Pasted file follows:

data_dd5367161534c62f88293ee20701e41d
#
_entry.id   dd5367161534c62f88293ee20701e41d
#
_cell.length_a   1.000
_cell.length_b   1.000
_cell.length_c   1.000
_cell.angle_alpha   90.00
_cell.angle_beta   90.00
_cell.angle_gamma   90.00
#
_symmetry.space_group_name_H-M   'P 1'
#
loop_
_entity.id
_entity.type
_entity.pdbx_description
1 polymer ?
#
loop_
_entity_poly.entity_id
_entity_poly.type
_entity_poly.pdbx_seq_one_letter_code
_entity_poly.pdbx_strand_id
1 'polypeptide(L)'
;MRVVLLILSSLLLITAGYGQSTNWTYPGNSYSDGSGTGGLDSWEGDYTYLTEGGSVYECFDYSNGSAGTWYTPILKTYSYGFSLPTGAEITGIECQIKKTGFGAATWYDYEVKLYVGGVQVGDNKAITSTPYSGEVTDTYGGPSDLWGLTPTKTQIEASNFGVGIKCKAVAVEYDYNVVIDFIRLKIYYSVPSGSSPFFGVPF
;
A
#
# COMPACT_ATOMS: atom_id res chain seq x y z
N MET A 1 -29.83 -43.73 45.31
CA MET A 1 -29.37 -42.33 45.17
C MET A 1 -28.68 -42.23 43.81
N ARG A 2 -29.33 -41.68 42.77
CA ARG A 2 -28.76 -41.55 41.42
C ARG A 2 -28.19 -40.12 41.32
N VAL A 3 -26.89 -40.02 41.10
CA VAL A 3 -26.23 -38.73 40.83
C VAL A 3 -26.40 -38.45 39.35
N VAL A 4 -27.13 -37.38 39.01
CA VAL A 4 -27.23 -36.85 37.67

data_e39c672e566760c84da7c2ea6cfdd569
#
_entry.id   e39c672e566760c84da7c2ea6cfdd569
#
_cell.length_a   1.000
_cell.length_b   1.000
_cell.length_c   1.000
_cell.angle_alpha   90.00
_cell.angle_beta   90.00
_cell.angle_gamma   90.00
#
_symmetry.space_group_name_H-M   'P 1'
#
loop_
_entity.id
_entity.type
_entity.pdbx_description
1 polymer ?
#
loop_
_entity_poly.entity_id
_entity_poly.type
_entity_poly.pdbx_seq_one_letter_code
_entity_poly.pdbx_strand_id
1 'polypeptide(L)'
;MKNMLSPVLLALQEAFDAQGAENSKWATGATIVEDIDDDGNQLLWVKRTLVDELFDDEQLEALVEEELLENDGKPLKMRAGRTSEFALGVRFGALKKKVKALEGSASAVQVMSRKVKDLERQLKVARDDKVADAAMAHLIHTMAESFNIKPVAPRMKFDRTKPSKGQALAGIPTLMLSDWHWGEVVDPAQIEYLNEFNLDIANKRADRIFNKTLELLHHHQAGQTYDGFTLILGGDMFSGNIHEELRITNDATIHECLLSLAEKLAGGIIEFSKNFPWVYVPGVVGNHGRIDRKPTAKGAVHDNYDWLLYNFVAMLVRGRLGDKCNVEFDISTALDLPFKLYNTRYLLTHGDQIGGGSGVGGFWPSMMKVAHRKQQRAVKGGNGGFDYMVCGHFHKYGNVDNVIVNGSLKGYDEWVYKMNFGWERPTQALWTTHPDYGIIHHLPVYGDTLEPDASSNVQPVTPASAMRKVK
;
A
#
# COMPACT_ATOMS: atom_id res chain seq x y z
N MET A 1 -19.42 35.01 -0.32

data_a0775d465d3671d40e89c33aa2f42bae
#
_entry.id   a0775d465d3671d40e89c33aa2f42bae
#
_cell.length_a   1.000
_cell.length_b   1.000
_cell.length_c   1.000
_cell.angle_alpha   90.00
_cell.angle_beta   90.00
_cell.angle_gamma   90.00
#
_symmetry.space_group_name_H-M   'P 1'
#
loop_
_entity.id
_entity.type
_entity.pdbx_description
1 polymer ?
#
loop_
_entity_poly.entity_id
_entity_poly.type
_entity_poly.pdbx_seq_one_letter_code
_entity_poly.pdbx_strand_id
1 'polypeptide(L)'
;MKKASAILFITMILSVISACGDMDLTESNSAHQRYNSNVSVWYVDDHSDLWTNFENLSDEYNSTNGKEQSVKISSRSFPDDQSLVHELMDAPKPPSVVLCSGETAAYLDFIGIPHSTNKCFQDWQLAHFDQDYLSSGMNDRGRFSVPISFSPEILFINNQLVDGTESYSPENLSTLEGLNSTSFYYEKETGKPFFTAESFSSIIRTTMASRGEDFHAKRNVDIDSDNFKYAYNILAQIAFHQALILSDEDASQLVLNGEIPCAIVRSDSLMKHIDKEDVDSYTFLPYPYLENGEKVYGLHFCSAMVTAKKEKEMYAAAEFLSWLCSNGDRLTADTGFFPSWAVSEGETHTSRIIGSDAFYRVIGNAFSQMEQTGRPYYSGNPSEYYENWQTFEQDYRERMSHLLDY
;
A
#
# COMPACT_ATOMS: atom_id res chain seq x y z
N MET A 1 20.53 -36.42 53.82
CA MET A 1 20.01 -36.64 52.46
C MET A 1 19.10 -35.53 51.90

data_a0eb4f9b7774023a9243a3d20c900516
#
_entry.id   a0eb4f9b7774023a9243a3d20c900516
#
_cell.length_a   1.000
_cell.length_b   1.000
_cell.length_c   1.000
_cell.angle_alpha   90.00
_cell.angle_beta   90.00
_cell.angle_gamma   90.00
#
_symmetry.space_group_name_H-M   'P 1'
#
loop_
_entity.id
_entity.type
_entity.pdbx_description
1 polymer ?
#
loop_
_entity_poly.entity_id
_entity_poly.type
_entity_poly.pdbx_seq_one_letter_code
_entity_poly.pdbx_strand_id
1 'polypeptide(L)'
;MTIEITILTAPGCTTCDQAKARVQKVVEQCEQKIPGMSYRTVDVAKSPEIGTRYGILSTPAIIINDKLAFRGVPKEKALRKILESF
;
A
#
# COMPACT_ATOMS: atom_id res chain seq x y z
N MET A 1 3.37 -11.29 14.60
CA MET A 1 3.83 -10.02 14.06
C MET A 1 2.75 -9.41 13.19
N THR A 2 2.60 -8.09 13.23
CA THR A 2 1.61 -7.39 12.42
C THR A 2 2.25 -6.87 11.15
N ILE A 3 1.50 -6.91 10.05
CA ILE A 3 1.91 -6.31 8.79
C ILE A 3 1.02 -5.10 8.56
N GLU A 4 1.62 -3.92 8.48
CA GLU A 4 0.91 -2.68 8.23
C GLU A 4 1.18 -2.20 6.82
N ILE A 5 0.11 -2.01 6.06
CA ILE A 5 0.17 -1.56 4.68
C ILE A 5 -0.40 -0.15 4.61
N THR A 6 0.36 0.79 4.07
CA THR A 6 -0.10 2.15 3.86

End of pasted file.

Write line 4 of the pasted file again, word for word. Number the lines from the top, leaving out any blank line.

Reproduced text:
#